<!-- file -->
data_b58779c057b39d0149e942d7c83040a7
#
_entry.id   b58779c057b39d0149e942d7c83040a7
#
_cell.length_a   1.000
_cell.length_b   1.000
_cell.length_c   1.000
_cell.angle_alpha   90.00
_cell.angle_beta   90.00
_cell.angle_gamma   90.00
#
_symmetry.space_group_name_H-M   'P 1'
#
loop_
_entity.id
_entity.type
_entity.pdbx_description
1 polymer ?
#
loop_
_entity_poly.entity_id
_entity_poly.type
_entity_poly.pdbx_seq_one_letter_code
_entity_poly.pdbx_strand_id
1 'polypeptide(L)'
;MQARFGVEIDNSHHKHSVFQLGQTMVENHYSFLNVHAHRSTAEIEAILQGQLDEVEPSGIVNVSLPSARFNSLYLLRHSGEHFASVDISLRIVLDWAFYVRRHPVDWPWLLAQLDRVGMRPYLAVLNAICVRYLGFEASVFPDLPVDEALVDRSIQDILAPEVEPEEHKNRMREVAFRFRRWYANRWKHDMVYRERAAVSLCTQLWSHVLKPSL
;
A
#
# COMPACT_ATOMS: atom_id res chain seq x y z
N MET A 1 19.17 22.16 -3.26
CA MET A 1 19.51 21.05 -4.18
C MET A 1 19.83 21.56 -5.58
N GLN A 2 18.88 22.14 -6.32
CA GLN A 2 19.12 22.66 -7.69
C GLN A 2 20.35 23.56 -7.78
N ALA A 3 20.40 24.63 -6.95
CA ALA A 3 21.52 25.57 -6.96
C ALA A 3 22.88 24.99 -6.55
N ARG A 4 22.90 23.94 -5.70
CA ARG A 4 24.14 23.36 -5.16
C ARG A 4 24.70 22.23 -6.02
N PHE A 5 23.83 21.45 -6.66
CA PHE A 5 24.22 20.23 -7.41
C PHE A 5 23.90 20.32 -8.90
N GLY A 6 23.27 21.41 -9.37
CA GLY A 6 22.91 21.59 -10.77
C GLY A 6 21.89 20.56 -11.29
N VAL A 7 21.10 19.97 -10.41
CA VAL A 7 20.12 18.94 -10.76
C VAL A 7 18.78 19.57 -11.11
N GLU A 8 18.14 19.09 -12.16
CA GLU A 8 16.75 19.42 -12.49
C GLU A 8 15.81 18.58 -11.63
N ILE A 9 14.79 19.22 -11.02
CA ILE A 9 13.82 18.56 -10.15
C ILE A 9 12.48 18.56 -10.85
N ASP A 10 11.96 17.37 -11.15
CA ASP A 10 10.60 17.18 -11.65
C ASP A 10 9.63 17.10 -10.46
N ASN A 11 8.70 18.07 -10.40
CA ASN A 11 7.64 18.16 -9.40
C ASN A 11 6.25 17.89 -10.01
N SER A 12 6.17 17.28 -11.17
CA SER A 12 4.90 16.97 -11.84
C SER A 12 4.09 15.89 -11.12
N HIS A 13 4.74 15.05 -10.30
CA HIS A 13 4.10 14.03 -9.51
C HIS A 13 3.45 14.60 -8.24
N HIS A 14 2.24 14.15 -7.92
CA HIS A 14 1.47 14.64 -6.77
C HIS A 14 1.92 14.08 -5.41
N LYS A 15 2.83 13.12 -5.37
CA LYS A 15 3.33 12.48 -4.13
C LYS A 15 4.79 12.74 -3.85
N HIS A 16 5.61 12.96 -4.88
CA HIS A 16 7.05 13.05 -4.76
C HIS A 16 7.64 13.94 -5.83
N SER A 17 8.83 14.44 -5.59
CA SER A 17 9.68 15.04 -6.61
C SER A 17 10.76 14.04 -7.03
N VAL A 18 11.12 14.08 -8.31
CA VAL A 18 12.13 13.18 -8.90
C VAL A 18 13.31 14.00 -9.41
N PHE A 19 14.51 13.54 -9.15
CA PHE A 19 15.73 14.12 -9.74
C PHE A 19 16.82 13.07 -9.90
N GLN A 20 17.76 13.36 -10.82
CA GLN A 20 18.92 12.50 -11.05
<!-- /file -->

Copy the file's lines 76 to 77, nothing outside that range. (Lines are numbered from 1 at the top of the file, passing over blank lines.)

N HIS A 16 5.61 12.96 -4.88
CA HIS A 16 7.05 13.05 -4.76